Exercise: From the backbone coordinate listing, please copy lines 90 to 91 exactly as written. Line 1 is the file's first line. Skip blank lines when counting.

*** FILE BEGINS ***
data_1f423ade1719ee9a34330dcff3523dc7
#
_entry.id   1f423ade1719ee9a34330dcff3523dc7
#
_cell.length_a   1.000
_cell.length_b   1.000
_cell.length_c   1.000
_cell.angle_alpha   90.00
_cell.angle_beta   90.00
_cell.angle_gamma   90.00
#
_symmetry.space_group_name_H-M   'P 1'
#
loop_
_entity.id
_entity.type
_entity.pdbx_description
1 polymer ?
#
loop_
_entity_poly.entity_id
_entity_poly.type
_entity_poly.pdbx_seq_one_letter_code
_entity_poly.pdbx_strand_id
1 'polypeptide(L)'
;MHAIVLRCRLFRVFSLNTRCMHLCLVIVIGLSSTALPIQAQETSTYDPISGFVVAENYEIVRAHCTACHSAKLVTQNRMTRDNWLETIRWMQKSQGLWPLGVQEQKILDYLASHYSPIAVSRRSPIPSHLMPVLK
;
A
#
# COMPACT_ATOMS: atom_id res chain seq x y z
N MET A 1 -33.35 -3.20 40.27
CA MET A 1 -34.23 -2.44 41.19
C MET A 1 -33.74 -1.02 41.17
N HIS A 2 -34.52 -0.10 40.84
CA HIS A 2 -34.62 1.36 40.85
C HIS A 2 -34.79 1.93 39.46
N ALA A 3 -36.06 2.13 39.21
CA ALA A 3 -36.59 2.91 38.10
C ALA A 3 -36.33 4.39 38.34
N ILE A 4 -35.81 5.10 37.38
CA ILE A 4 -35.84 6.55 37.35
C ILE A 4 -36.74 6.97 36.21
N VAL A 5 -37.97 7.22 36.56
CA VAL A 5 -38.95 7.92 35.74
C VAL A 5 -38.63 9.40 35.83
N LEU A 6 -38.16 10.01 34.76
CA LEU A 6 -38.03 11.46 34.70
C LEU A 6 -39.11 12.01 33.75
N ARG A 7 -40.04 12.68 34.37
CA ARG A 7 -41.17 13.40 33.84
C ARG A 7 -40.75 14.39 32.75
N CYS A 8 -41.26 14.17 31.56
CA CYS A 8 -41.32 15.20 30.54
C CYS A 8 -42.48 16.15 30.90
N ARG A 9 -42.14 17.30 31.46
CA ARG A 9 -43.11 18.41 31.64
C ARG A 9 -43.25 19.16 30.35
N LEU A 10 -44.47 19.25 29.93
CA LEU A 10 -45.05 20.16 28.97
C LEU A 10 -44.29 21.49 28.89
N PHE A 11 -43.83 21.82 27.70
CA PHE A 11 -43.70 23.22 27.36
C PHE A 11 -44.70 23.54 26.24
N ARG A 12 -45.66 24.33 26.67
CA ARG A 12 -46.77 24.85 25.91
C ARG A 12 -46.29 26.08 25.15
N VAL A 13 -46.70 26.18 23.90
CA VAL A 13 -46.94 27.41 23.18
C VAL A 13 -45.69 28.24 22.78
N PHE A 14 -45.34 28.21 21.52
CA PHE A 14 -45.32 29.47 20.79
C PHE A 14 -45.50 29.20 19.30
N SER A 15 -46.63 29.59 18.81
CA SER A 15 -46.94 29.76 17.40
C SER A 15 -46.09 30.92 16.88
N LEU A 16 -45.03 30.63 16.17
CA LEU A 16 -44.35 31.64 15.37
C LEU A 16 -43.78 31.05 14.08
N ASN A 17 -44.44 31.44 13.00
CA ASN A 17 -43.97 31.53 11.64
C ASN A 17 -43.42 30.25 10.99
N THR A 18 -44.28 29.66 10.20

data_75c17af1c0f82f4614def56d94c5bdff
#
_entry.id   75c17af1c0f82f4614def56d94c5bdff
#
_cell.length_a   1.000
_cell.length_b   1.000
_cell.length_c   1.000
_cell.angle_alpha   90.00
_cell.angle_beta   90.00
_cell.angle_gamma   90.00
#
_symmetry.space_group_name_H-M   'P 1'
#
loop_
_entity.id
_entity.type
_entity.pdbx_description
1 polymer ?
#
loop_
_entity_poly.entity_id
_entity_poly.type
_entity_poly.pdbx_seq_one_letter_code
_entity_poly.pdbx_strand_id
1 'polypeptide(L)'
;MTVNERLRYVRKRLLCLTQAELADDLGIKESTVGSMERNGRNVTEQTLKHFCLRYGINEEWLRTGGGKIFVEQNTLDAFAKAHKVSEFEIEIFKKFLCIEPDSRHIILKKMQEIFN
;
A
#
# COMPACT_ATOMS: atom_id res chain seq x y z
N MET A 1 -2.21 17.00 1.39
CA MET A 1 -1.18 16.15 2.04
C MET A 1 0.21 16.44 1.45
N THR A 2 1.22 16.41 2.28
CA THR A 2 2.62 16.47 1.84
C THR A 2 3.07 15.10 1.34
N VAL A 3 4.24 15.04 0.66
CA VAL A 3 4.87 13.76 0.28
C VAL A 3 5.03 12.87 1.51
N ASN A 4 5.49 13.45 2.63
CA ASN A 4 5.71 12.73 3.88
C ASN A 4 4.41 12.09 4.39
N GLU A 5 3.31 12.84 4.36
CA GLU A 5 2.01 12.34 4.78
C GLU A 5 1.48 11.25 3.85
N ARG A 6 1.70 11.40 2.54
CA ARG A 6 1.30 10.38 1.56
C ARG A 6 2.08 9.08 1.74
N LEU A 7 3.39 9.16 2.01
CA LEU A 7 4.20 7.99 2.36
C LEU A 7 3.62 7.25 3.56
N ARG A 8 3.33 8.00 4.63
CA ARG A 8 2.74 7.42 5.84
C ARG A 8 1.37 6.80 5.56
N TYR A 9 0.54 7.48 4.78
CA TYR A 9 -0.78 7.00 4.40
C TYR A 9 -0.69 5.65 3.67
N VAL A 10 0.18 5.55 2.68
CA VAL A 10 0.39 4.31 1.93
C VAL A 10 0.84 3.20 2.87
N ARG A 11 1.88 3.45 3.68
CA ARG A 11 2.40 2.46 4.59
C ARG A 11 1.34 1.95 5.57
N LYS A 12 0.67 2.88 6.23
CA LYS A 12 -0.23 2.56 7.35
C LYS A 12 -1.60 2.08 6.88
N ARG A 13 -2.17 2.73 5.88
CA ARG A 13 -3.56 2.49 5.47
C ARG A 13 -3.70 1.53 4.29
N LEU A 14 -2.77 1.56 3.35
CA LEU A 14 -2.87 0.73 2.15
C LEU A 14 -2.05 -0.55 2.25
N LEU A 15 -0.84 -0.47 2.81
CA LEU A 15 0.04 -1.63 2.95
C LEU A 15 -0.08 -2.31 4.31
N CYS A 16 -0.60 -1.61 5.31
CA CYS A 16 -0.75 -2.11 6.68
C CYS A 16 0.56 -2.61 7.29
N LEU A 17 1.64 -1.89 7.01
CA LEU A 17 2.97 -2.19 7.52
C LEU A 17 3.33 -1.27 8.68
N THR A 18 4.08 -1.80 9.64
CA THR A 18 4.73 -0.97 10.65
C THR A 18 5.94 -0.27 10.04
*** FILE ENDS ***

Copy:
_cell.angle_alpha   90.00
_cell.angle_beta   90.00